Rising Medicare costs are daunting and could adversely affect even the most carefully considered retirement planning, but reforms that aren't well considered could be equally costly.
A new report by the Urban Institute, a nonprofit public-policy think tank, calculates that the healthcare reform -- the Affordable Care Act -- will reduce the projected growth of the cost of Medicare funding by $500 billion over 10 years and hold increases in spending per beneficiary to about 3.5 percent per year. But that number doesn't take into account the increase in physician fees that are likely to occur, which the Urban Institute calculates at $300 billion over 10 years, erasing much of the savings from Affordable Care Act reforms.
The institute also argues against the proposal by U.S. Rep. Paul Ryan (R-Wisc.) to move people who are currently younger than 55 to a plan that would offer a voucher that recipients could use to buy private health insurance. Any cost over the amount of the voucher would be the responsibility of the recipient. This plan would cost more than the current one, the institute says, because Medicare as it is currently operated is a 10,000-pound gorilla. If it says it will only pay $X, then that's what it pays, and healthcare providers have to figure out how to live with it. Without Medicare's impact, prices are likely to go up. Nationally, private insurance rates are 25 percent higher for physician services and about 40 percent higher for hospital services, the institute says.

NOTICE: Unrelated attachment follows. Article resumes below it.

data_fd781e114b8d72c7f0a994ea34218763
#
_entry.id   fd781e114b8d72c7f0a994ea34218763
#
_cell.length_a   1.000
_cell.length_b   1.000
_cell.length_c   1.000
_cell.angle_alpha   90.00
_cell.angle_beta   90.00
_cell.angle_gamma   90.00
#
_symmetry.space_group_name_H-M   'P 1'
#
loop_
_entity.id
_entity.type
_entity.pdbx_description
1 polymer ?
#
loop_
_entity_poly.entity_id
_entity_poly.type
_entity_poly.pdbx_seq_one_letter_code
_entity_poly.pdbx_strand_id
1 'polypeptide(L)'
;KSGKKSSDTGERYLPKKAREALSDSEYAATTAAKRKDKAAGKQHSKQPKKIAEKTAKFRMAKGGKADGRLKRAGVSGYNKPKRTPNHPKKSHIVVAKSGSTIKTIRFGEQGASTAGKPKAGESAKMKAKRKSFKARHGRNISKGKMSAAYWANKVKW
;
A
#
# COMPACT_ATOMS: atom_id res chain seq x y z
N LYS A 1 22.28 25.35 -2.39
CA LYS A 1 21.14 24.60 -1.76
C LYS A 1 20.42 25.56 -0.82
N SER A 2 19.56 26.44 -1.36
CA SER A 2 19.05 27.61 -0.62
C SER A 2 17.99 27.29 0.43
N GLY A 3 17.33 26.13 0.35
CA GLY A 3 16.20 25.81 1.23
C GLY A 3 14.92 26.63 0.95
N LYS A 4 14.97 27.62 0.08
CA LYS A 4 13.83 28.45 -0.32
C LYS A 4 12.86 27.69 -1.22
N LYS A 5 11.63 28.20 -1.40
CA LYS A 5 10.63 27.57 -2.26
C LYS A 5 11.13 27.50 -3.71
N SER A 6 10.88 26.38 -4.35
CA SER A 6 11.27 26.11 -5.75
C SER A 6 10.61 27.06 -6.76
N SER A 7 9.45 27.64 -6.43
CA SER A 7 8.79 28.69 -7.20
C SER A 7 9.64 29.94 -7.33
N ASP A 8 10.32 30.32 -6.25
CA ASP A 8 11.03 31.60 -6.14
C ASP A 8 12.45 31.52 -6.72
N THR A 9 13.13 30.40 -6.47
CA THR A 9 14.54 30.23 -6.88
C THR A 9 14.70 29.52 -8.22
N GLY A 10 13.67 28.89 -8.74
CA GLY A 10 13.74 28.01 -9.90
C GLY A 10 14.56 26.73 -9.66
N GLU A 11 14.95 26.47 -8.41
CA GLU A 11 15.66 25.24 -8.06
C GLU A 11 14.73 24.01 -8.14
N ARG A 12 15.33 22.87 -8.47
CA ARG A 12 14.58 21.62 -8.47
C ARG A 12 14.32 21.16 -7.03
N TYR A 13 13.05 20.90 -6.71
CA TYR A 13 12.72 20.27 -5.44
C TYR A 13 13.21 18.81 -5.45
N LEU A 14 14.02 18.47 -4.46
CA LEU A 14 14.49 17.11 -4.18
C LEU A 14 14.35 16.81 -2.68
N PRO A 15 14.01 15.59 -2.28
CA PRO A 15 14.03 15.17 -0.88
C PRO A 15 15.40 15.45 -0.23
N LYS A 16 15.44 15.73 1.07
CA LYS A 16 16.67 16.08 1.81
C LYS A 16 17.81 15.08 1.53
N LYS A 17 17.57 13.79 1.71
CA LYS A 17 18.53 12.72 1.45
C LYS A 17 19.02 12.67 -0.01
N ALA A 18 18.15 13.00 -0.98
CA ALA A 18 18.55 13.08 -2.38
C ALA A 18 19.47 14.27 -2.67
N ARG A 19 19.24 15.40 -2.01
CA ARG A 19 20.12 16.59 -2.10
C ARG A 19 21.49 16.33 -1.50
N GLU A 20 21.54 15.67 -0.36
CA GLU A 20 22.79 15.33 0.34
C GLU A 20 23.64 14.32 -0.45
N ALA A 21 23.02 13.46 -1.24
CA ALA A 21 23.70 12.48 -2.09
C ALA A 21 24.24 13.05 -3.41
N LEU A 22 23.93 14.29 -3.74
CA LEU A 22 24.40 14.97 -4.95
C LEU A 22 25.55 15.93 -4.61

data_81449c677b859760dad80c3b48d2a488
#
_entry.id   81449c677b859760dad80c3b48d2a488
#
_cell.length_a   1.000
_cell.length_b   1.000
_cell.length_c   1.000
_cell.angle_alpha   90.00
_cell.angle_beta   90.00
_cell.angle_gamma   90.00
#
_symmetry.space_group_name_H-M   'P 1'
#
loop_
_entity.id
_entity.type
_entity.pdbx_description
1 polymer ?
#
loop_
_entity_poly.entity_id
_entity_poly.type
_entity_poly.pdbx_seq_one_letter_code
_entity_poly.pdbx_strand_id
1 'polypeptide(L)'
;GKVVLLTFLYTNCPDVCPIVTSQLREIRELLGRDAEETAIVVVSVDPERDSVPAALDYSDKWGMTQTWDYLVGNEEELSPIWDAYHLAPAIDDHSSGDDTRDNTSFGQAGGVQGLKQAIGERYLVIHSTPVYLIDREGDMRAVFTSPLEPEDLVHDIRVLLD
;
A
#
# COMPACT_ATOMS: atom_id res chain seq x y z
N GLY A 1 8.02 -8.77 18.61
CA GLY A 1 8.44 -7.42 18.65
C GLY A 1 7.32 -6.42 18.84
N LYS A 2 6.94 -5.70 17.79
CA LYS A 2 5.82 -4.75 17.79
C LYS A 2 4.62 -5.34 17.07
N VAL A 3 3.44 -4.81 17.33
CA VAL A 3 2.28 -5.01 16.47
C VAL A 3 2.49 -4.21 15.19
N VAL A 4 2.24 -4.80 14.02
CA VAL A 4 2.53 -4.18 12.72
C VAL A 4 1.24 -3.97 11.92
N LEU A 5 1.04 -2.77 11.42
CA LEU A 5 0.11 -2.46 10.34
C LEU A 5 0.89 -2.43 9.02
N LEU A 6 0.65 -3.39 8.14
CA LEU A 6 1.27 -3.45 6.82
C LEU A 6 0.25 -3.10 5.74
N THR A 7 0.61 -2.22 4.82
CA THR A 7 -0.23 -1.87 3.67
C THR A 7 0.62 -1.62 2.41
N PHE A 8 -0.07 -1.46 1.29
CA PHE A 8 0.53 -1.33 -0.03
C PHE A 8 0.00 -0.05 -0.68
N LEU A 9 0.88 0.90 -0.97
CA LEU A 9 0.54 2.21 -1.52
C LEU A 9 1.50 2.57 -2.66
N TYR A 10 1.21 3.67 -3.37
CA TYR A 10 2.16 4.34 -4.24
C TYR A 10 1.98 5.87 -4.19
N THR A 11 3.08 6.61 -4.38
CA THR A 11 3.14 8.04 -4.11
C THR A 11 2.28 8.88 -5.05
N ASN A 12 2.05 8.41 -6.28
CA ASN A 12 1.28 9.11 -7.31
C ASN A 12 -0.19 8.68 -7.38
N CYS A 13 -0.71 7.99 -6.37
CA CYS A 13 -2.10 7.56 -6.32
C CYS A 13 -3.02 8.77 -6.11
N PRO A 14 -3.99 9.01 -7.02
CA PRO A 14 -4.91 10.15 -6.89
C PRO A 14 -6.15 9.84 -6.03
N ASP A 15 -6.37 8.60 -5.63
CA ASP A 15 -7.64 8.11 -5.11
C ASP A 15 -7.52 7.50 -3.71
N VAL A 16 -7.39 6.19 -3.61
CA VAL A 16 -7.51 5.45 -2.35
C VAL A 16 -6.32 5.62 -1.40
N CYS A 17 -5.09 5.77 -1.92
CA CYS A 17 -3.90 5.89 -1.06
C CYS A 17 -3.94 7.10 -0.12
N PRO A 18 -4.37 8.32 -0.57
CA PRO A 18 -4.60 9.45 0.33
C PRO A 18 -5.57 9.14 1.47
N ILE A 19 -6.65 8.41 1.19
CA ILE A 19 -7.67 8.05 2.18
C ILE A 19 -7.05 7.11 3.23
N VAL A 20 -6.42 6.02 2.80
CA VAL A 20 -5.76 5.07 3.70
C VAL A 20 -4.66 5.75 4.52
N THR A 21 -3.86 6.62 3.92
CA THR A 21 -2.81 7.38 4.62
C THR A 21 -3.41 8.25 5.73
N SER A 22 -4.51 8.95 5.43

The institute also points out that 69 percent of Medicare recipients use less than $5,000 worth of benefits per year. Another 23 percent are using less than $10,000 in benefits. The remaining recipients -- generally people with serious health problems or chronic conditions -- represent only 8 percent of the Medicare population. So the cost-sharing aspects of the Ryan plan may not be very significant.
It looks like the biggest beneficiaries of the Ryan proposal will be insurance companies.
Those of us who are older than 55, close to retirement or there already are unlikely to be affected much by proposed changes to Medicare, but younger people should pay close attention. Shortsighted reforms could be very costly.